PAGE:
May Issue


Quality is not an act, it is a habit....  --- Aristotle


Welcome to  the first issue of Plugged into Prevention, the official newsletter of the American Association of Diabetes Educator's (AADE) Diabetes Prevention Program (DPP)!


Plugged into Prevention will keep DPP sites and participants informed of the latest news and developments on prevention at the national and local level.

Each month we will highlight our lifestyle coaches and participants, as well as provide tips on eating well, healthy (but delicious) recipes, information on nutritional products, physically activity, and more. We hope you enjoy this issue!




We want to introduce a few individuals who have had an extensive impact on the attainment and production of the Diabetes Prevention Program within AADE: Ruth Lipman, Chief Science and Practice Manager; Debra Janiszewski, Research and Education Grant Manager; Joanna Craver, DPP Manager; and Natalie Blum, DPP Coordinator.


A special thank you to the staff at the Centers of Disease Control and Prevention (CDC) and Diabetes Training and Technical Assistance Center (DTTAC) for their implementation of and assistance with the National Diabetes Prevention Program.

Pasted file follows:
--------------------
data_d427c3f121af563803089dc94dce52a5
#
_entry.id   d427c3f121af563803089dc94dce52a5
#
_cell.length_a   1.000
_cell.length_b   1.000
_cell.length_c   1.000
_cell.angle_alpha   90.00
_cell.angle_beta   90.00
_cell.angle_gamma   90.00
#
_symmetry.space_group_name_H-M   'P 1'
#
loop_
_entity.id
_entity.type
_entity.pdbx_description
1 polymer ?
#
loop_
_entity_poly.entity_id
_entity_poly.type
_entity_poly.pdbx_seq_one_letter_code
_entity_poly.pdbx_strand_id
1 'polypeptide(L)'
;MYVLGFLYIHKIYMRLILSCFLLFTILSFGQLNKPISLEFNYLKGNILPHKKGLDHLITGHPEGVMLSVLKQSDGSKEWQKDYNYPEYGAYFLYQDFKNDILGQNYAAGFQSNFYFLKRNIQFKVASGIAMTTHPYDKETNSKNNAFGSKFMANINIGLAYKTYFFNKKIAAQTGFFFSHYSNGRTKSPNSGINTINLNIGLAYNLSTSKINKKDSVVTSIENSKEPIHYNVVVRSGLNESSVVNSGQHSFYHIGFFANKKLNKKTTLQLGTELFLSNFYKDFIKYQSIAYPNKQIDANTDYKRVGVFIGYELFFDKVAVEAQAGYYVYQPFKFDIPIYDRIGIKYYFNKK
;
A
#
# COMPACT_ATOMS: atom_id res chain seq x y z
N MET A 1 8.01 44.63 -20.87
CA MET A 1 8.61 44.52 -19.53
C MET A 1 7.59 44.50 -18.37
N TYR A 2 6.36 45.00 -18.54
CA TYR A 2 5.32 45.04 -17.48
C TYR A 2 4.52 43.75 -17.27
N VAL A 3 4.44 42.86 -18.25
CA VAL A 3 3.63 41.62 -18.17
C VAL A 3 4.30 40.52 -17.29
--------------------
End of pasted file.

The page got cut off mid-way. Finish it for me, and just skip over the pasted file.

In this issue, we are going to highlight a leader of CDC's Division of Diabetes Translation Department under the National Center for Chronic Disease Prevention and Health Promotion: Debra Torres.


Debra Torres is the Associate Director of the National Diabetes Prevention Program in the Division of Diabetes Translation at CDC. Debra is responsible for the day-to-day leadership of the program and works with national partners, grantees, state health departments, employers, insurers, lifestyle coaches, master trainers, and others concerned with the prevention of type 2 diabetes.


Debra, along with her colleagues including Dr. Thomas Frieden, director of CDC and Dr. Ann Albright, director of the CDC's Division of Diabetes Translation, are dedicated to expanding the reach of the National DPP across the United States.